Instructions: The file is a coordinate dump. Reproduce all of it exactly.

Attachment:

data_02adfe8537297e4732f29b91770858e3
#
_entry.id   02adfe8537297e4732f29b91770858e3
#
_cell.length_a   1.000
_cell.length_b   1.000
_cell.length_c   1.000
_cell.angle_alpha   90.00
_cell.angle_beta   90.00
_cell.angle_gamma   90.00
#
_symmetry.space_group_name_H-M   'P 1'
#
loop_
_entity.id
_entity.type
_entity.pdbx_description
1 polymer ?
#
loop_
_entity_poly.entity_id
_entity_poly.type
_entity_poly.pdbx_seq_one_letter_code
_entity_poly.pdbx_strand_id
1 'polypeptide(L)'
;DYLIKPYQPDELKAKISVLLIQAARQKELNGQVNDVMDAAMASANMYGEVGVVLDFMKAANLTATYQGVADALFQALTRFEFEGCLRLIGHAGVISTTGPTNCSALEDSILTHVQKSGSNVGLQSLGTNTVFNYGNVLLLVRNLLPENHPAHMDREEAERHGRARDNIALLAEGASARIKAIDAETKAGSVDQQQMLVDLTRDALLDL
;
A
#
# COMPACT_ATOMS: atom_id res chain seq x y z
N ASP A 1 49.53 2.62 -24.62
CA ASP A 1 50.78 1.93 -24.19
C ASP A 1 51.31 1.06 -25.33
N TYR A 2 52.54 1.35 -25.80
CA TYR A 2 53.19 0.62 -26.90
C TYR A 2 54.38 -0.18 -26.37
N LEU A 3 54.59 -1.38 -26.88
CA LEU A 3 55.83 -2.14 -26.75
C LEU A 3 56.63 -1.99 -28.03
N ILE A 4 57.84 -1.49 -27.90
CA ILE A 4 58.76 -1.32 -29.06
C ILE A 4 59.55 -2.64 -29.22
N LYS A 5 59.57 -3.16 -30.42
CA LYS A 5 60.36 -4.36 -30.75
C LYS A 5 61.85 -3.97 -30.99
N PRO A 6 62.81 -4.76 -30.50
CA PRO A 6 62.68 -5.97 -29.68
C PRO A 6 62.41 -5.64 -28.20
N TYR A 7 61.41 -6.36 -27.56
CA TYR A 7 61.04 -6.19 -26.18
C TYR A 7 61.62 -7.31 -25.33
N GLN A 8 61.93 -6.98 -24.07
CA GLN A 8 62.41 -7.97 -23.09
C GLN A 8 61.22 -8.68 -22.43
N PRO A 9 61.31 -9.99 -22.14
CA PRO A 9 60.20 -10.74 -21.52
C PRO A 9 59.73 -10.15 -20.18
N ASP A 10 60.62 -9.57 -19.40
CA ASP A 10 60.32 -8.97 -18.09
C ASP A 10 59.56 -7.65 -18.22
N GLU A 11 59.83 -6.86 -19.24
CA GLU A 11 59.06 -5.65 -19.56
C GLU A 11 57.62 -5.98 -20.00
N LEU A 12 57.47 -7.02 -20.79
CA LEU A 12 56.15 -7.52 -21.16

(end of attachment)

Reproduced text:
data_02adfe8537297e4732f29b91770858e3
#
_entry.id   02adfe8537297e4732f29b91770858e3
#
_cell.length_a   1.000
_cell.length_b   1.000
_cell.length_c   1.000
_cell.angle_alpha   90.00
_cell.angle_beta   90.00
_cell.angle_gamma   90.00
#
_symmetry.space_group_name_H-M   'P 1'
#
loop_
_entity.id
_entity.type
_entity.pdbx_description
1 polymer ?
#
loop_
_entity_poly.entity_id
_entity_poly.type
_entity_poly.pdbx_seq_one_letter_code
_entity_poly.pdbx_strand_id
1 'polypeptide(L)'
;DYLIKPYQPDELKAKISVLLIQAARQKELNGQVNDVMDAAMASANMYGEVGVVLDFMKAANLTATYQGVADALFQALTRFEFEGCLRLIGHAGVISTTGPTNCSALEDSILTHVQKSGSNVGLQSLGTNTVFNYGNVLLLVRNLLPENHPAHMDREEAERHGRARDNIALLAEGASARIKAIDAETKAGSVDQQQMLVDLTRDALLDL
;
A
#
# COMPACT_ATOMS: atom_id res chain seq x y z
N ASP A 1 49.53 2.62 -24.62
CA ASP A 1 50.78 1.93 -24.19
C ASP A 1 51.31 1.06 -25.33
N TYR A 2 52.54 1.35 -25.80
CA TYR A 2 53.19 0.62 -26.90
C TYR A 2 54.38 -0.18 -26.37
N LEU A 3 54.59 -1.38 -26.88
CA LEU A 3 55.83 -2.14 -26.75
C LEU A 3 56.63 -1.99 -28.03
N ILE A 4 57.84 -1.49 -27.90
CA ILE A 4 58.76 -1.32 -29.06
C ILE A 4 59.55 -2.64 -29.22
N LYS A 5 59.57 -3.16 -30.42
CA LYS A 5 60.36 -4.36 -30.75
C LYS A 5 61.85 -3.97 -30.99
N PRO A 6 62.81 -4.76 -30.50
CA PRO A 6 62.68 -5.97 -29.68
C PRO A 6 62.41 -5.64 -28.20
N TYR A 7 61.41 -6.36 -27.56
CA TYR A 7 61.04 -6.19 -26.18
C TYR A 7 61.62 -7.31 -25.33
N GLN A 8 61.93 -6.98 -24.07
CA GLN A 8 62.41 -7.97 -23.09
C GLN A 8 61.22 -8.68 -22.43
N PRO A 9 61.31 -9.99 -22.14
CA PRO A 9 60.20 -10.74 -21.52
C PRO A 9 59.73 -10.15 -20.18
N ASP A 10 60.62 -9.57 -19.40
CA ASP A 10 60.32 -8.97 -18.09
C ASP A 10 59.56 -7.65 -18.22
N GLU A 11 59.83 -6.86 -19.24
CA GLU A 11 59.06 -5.65 -19.56
C GLU A 11 57.62 -5.98 -20.00
N LEU A 12 57.47 -7.02 -20.79
CA LEU A 12 56.15 -7.52 -21.16